4. point-to-point bus.


  1. Virtually every bus internal to the CPU is
  1. serial.
  2. cables.
  3. optical.
  4. parallel.


  1. Instructions that only the operating system can execute are called
  1. system instructions.
  2. executive instructions.
  3. privileged instructions.
  4. administrative instructions.


  1. Programs that execute without privileges are said to execute
  1. in user space.
  2. in data mode.
  3. in kernel space.
  4. in privilege space.


  1. Multimedia applications, like modifying an image, often use
  1. PSW instructions.
  2. Flash instructions.
  3. MMD instructions.
  4. SIMD instructions.


  1. The sources and destinations of data for an instruction are known as
  1. Op codes.
  2. Operands.
  3. Op registers.
  4. Operation fields.


  1. Increasing the number of bits available for the op code in an instruction word
  1. increases the demand on the CPU.
  2. increases the number of memory locations that can be addressed.
  3. increases the number of instructions available in the instruction set.
  4. has no impact on any of the above. Discussion Questions
    1. How are the registers in the CPU different from main memory?



    1. How does the computer keep track of special conditions such as arithmetic carry and overflow, power failure, and internal computer error?



    1. What factor factor determines the maximum capacity of memory in a real computer?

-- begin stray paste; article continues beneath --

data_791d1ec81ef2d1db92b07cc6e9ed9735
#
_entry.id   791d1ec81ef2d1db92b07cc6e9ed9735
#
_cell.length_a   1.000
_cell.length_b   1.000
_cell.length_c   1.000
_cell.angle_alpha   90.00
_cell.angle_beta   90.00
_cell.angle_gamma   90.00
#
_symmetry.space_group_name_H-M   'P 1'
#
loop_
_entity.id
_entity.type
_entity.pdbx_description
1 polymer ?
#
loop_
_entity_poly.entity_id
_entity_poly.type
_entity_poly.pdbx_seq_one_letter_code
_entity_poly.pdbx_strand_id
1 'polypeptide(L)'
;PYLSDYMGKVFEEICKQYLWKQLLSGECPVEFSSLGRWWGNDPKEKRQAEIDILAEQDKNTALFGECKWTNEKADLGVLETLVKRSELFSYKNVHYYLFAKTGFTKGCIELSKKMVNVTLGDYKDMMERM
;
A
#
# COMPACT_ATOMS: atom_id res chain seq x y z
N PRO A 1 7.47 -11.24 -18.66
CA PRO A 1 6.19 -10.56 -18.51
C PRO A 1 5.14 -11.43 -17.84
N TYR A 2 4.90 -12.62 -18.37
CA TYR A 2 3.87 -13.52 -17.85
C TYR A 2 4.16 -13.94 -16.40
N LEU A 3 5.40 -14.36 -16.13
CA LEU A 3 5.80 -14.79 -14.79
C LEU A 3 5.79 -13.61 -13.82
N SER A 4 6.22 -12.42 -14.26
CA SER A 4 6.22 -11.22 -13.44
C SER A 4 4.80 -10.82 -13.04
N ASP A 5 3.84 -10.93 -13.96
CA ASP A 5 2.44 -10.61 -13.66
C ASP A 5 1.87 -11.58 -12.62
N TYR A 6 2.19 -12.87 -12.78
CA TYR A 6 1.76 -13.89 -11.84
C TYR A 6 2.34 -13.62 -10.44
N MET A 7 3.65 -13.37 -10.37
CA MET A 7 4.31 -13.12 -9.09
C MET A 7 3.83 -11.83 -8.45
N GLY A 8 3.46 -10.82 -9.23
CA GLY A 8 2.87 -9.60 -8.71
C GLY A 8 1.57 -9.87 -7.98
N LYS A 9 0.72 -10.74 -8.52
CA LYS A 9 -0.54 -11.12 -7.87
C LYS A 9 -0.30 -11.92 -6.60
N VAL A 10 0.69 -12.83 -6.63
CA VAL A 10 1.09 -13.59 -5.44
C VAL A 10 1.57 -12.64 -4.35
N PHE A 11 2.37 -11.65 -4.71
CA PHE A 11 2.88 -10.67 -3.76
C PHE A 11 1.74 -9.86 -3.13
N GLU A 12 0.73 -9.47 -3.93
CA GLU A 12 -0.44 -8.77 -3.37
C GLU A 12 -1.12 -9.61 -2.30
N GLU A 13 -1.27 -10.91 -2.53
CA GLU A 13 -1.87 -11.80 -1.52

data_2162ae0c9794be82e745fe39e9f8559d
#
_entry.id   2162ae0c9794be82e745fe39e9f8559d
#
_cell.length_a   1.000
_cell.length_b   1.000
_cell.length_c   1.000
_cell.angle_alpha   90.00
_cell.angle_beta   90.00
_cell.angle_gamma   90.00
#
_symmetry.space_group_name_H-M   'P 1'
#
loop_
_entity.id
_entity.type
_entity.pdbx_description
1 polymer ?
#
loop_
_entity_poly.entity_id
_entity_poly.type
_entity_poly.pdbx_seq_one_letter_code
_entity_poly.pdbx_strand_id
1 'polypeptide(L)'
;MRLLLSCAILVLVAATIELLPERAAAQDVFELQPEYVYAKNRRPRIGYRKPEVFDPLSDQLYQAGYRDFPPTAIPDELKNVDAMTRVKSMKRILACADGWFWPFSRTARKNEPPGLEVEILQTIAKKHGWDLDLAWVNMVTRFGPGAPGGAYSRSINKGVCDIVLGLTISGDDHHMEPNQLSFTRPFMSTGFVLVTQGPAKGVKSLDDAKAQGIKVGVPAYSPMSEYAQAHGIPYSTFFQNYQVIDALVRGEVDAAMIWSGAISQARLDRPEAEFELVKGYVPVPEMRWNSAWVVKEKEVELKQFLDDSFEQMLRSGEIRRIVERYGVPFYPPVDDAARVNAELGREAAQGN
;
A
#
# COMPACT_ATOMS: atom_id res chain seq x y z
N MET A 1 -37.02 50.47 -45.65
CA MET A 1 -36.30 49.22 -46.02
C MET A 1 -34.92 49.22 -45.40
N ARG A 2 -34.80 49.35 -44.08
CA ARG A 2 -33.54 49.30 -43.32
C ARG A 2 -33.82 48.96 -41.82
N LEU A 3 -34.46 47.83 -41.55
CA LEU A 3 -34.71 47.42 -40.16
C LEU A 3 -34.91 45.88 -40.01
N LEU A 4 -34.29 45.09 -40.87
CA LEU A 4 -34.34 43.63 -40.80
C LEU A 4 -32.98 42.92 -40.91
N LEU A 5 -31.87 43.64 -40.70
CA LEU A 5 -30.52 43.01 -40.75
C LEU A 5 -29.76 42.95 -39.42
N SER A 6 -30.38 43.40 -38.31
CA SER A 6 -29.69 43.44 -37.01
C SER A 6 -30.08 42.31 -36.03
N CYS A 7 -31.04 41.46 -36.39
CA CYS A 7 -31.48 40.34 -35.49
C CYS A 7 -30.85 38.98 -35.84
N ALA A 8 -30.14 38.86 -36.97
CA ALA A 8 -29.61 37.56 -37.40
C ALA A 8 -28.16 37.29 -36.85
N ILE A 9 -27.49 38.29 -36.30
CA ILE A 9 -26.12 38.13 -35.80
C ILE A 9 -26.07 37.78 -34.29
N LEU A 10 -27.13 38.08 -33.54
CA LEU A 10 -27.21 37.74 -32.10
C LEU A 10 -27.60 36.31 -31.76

1. Why is it necessary to store start-up program code in nonvolatile memory?



    1. Why is flash memory not suitable for use as main memory?



    1. Classify the registers as either a) holding addresses only, b) holding instructions only, or c) anything.





General Purpose             



    1. What is the technique that real computers use to extend the address space beyond that of the address field in an instruction?



    1. What is skew?


    1. What are “Arithmetic Shifts” commonly used for?


    1. Explain pop and push operations on a stack.



    1. Why are input/output instructions generally considered privileged instructions?




    1. What are different ways of characterizing a bus? In other words, what attributes do all buses have?





    1. Why is there no need for a subtract instruction?




    1. Identify the implicit and explicit addresses in the Little Man instruction 531; recall that “5” is the op code for the load instruction.



    1. What is an important disadvantage of variable length instructions?